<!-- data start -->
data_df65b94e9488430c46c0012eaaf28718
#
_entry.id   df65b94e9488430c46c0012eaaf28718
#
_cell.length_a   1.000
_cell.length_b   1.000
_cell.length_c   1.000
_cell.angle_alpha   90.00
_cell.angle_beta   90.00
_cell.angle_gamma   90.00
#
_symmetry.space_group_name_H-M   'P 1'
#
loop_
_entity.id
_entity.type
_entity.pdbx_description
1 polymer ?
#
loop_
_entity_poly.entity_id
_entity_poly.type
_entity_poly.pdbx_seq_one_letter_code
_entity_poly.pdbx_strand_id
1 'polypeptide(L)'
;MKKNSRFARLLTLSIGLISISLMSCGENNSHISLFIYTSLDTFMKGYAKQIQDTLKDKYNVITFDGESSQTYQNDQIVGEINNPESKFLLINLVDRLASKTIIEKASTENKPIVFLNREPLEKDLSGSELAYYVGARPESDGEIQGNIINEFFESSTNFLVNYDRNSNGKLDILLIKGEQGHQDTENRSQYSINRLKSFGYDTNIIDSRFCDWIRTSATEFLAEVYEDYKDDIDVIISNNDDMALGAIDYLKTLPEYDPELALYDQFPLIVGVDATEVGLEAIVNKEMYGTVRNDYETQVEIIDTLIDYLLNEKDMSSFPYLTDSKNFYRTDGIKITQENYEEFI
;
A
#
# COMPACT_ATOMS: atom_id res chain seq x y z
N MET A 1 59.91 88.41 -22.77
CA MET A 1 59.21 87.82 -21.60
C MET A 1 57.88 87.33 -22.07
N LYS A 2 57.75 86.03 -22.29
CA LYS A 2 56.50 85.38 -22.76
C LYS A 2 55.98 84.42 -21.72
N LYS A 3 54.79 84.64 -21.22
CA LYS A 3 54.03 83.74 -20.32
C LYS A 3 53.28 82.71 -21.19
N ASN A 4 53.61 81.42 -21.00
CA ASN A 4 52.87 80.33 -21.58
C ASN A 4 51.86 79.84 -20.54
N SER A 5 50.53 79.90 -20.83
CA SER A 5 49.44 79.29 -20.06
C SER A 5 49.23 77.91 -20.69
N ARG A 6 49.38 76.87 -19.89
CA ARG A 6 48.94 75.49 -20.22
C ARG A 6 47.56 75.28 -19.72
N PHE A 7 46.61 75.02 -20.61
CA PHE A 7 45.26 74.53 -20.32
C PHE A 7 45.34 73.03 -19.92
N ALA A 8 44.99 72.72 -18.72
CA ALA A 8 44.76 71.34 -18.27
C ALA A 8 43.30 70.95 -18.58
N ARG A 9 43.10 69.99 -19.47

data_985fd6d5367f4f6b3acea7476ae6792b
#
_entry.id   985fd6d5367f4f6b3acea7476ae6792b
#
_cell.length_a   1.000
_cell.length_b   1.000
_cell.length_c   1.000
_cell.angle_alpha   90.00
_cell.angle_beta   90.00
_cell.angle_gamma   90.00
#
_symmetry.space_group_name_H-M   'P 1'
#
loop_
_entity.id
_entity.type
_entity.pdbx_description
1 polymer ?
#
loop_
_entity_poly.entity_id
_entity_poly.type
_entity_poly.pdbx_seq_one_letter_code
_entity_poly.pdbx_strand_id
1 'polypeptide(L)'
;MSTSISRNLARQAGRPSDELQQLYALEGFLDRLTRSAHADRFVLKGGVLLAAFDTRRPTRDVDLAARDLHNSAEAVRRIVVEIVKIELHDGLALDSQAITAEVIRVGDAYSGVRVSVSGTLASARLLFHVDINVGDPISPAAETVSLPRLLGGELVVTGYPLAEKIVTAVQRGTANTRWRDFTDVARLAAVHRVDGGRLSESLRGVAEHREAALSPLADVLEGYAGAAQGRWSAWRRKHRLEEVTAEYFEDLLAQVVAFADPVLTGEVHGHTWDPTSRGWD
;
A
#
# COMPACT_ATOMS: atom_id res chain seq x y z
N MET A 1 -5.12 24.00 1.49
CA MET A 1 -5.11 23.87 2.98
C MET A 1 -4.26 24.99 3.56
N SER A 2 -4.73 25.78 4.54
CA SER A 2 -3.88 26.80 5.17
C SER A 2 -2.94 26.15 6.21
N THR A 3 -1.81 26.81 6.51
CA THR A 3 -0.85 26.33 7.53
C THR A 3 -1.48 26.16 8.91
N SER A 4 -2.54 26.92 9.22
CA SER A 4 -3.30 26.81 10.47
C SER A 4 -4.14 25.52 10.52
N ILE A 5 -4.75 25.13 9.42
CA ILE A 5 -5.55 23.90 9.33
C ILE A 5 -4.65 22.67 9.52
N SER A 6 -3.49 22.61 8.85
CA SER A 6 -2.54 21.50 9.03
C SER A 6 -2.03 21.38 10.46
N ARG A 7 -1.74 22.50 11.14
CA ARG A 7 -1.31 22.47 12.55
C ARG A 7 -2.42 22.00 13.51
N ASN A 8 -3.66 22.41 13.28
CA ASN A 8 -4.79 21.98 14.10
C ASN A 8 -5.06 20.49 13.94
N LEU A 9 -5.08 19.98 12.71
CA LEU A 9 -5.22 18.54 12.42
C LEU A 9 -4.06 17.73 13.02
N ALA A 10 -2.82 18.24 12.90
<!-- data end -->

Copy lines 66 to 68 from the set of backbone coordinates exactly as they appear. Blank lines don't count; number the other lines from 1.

#
_symmetry.space_group_name_H-M   'P 1'
#